Many undergraduate and graduate level courses that deal with finite element analysis methods for structural analysis aim to give the student the confidence (i.e. give the student all of the formulas) that they need so that they can write their own finite element analysis code. In this text, “theory” will be presented in a manner such that FEA itself is the “application.” This text will derive the governing formulas of “elastic isotropic” solid mechanics, whereas courses in FEA take such formulas as a given and focus, instead, on the ways that software implement the formulas, numerically.


note: In this text, FEA refers to “solid” elements (sometimes referred to as “continuum” elements). “Stick” elements (sometimes referred to as “beam” elements) or “shells” are simplifications of “solid” elements.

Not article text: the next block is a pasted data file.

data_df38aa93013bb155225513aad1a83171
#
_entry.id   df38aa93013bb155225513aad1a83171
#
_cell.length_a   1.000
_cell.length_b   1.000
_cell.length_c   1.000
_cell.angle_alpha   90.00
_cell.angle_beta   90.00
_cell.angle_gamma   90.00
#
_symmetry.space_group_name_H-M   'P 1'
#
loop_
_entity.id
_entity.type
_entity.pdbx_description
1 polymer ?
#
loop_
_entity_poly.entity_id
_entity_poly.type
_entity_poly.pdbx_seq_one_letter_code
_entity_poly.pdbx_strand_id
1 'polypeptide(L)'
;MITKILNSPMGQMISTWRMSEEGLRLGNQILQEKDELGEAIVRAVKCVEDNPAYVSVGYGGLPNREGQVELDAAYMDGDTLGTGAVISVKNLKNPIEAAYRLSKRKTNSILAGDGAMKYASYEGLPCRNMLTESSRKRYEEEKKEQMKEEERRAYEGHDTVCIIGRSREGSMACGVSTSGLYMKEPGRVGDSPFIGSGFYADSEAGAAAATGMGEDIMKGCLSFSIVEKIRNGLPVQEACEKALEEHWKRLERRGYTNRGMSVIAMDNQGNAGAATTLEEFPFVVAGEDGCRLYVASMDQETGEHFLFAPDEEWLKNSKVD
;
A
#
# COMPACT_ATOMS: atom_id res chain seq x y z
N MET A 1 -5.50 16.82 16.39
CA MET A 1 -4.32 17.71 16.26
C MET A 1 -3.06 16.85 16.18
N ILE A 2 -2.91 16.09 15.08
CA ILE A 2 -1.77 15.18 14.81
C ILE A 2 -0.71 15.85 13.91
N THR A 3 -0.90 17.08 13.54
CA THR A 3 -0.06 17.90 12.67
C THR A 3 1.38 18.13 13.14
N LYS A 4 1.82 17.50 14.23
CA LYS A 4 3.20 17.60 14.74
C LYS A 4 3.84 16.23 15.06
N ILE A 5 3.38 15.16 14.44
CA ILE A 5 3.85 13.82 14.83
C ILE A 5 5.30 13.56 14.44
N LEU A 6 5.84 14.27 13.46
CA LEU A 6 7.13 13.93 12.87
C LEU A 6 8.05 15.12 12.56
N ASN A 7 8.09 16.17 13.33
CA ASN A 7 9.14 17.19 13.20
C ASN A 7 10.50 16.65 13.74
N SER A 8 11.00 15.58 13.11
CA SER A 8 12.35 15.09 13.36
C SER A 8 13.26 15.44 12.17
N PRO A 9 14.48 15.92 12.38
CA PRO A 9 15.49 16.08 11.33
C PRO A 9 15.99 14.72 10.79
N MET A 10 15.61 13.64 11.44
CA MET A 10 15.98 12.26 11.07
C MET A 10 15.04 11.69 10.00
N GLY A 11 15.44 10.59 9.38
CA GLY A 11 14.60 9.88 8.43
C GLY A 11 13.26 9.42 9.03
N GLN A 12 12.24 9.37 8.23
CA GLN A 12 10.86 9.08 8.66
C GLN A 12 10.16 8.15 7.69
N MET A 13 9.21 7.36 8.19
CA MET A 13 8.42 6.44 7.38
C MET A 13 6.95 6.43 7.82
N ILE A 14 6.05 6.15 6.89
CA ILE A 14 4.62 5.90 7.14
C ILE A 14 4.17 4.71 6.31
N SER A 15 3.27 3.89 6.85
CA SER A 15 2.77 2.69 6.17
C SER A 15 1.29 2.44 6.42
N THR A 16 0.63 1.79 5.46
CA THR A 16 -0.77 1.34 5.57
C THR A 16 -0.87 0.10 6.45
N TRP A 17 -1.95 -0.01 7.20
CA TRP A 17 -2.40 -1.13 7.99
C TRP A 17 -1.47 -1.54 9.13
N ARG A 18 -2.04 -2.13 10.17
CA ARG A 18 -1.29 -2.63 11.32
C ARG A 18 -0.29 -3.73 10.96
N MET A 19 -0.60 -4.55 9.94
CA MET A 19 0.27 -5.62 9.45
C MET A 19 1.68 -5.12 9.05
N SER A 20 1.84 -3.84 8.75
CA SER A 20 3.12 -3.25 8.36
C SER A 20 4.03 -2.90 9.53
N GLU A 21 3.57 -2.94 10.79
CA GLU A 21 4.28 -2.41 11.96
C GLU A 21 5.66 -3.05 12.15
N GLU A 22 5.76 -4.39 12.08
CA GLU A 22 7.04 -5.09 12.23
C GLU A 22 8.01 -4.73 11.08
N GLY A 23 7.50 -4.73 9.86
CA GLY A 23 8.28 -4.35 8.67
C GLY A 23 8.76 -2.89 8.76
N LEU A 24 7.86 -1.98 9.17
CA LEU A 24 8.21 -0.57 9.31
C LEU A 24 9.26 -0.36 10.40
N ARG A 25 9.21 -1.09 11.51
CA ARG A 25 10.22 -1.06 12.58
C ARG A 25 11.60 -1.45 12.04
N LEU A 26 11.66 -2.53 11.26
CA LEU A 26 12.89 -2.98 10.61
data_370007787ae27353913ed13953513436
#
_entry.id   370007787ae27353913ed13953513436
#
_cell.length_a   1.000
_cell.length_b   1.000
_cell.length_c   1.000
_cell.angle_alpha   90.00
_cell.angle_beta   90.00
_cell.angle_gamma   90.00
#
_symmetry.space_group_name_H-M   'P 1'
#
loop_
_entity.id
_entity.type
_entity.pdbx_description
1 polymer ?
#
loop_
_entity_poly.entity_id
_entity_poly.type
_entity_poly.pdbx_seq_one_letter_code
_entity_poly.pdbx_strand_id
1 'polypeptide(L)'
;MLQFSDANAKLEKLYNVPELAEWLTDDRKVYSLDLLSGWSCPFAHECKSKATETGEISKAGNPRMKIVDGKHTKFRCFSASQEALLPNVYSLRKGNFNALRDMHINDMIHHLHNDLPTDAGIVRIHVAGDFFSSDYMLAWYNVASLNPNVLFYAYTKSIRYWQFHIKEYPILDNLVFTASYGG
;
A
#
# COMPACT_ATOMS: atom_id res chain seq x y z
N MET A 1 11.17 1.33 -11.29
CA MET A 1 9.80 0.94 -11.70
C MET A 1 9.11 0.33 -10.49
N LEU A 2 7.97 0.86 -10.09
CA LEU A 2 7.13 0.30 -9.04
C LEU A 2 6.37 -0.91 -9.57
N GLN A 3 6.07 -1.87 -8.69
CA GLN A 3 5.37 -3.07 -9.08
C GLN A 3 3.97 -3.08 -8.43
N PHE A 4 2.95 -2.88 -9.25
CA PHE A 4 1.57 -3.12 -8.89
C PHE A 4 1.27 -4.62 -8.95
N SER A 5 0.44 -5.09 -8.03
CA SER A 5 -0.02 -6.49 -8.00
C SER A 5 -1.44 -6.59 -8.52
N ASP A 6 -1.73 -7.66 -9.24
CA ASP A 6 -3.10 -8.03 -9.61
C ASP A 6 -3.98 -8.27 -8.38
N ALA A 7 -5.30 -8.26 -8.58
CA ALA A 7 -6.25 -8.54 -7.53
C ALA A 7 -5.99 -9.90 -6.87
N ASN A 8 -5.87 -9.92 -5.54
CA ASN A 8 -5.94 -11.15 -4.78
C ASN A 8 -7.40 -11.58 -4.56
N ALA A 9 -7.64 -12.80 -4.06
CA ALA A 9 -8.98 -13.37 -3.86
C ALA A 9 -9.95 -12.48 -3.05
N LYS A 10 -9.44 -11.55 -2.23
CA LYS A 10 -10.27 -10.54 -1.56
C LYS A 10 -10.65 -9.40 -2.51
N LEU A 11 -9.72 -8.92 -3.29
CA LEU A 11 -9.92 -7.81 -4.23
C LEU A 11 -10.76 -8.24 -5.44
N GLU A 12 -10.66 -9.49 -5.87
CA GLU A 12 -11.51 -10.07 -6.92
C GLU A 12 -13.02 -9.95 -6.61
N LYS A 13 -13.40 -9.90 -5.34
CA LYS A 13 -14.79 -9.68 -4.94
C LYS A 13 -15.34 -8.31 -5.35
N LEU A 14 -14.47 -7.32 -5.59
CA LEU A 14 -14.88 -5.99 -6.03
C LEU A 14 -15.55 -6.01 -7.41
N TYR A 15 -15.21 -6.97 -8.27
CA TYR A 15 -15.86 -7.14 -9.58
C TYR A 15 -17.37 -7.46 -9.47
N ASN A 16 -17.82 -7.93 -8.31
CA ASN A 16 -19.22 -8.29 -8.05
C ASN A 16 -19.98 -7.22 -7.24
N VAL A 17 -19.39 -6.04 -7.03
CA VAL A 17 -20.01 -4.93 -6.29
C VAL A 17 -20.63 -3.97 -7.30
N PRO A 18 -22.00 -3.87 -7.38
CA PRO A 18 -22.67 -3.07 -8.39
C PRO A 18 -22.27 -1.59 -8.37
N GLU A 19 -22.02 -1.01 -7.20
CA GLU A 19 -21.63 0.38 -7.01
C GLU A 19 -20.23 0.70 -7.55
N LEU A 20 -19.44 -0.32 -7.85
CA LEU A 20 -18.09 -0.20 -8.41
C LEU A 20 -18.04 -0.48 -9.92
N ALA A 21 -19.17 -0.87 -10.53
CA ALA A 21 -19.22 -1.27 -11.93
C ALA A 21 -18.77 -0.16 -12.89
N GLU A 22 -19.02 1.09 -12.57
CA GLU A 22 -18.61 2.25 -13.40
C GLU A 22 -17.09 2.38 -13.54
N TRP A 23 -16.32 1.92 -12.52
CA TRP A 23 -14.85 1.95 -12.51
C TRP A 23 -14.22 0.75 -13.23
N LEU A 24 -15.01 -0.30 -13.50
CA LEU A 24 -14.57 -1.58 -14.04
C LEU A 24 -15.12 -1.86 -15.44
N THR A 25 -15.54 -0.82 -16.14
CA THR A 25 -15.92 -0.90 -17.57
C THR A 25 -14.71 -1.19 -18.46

Consider, for example, the simplest case of isotropic linear infinitesimal elasticity, in FEA. If it’s 2D or 3D, then we need a constitutive equation analogous to \sigma=“E”\epsilon along with a strain-displacement equation analogous to \epsilon=\frac{\Delta L}{L}. The equations \boldsymbol{\sigma}=\boldsymbol{\mathcal{C}}:\boldsymbol{\epsilon} and \epsilon_{ij}=\frac{1}{2}(\frac{\partial u_i}{\partial X_j}+\frac{\partial u_j}{\partial X_i}) may look familiar, but in this text they will be derived.